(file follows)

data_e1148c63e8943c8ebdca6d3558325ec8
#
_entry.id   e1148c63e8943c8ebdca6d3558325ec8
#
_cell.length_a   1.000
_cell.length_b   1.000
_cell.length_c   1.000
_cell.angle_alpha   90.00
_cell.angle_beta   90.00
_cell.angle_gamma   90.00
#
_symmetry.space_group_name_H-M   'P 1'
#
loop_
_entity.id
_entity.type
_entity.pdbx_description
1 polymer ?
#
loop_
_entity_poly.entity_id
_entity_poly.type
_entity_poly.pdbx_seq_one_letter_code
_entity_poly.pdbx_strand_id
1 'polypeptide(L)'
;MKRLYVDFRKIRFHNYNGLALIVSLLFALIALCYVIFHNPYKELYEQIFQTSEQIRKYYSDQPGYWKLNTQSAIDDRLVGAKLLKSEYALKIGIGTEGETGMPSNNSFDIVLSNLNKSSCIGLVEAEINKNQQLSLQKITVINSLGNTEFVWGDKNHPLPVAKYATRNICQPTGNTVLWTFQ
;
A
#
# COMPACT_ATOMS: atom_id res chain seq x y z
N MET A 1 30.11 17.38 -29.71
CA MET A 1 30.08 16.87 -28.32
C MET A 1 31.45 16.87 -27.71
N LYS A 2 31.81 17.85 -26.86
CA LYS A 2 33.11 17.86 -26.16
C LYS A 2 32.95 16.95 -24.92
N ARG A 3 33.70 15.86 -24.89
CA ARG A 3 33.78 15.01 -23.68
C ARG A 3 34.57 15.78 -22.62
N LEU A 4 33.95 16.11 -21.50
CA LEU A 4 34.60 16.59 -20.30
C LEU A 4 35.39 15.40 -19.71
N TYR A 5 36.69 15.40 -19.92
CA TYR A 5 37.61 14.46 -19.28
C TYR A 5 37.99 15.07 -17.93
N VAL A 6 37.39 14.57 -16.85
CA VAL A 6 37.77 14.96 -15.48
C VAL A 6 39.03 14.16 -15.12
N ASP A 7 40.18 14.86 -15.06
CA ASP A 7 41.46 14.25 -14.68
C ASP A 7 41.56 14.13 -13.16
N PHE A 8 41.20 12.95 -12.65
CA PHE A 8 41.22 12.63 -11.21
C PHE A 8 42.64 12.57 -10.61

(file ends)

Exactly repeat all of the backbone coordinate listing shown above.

data_e1148c63e8943c8ebdca6d3558325ec8
#
_entry.id   e1148c63e8943c8ebdca6d3558325ec8
#
_cell.length_a   1.000
_cell.length_b   1.000
_cell.length_c   1.000
_cell.angle_alpha   90.00
_cell.angle_beta   90.00
_cell.angle_gamma   90.00
#
_symmetry.space_group_name_H-M   'P 1'
#
loop_
_entity.id
_entity.type
_entity.pdbx_description
1 polymer ?
#
loop_
_entity_poly.entity_id
_entity_poly.type
_entity_poly.pdbx_seq_one_letter_code
_entity_poly.pdbx_strand_id
1 'polypeptide(L)'
;MKRLYVDFRKIRFHNYNGLALIVSLLFALIALCYVIFHNPYKELYEQIFQTSEQIRKYYSDQPGYWKLNTQSAIDDRLVGAKLLKSEYALKIGIGTEGETGMPSNNSFDIVLSNLNKSSCIGLVEAEINKNQQLSLQKITVINSLGNTEFVWGDKNHPLPVAKYATRNICQPTGNTVLWTFQ
;
A
#
# COMPACT_ATOMS: atom_id res chain seq x y z
N MET A 1 30.11 17.38 -29.71
CA MET A 1 30.08 16.87 -28.32
C MET A 1 31.45 16.87 -27.71
N LYS A 2 31.81 17.85 -26.86
CA LYS A 2 33.11 17.86 -26.16
C LYS A 2 32.95 16.95 -24.92
N ARG A 3 33.70 15.86 -24.89
CA ARG A 3 33.78 15.01 -23.68
C ARG A 3 34.57 15.78 -22.62
N LEU A 4 33.95 16.11 -21.50
CA LEU A 4 34.60 16.59 -20.30
C LEU A 4 35.39 15.40 -19.71
N TYR A 5 36.69 15.40 -19.92
CA TYR A 5 37.61 14.46 -19.28
C TYR A 5 37.99 15.07 -17.93
N VAL A 6 37.39 14.57 -16.85
CA VAL A 6 37.77 14.96 -15.48
C VAL A 6 39.03 14.16 -15.12
N ASP A 7 40.18 14.86 -15.06
CA ASP A 7 41.46 14.25 -14.68
C ASP A 7 41.56 14.13 -13.16
N PHE A 8 41.20 12.95 -12.65
CA PHE A 8 41.22 12.63 -11.21
C PHE A 8 42.64 12.57 -10.61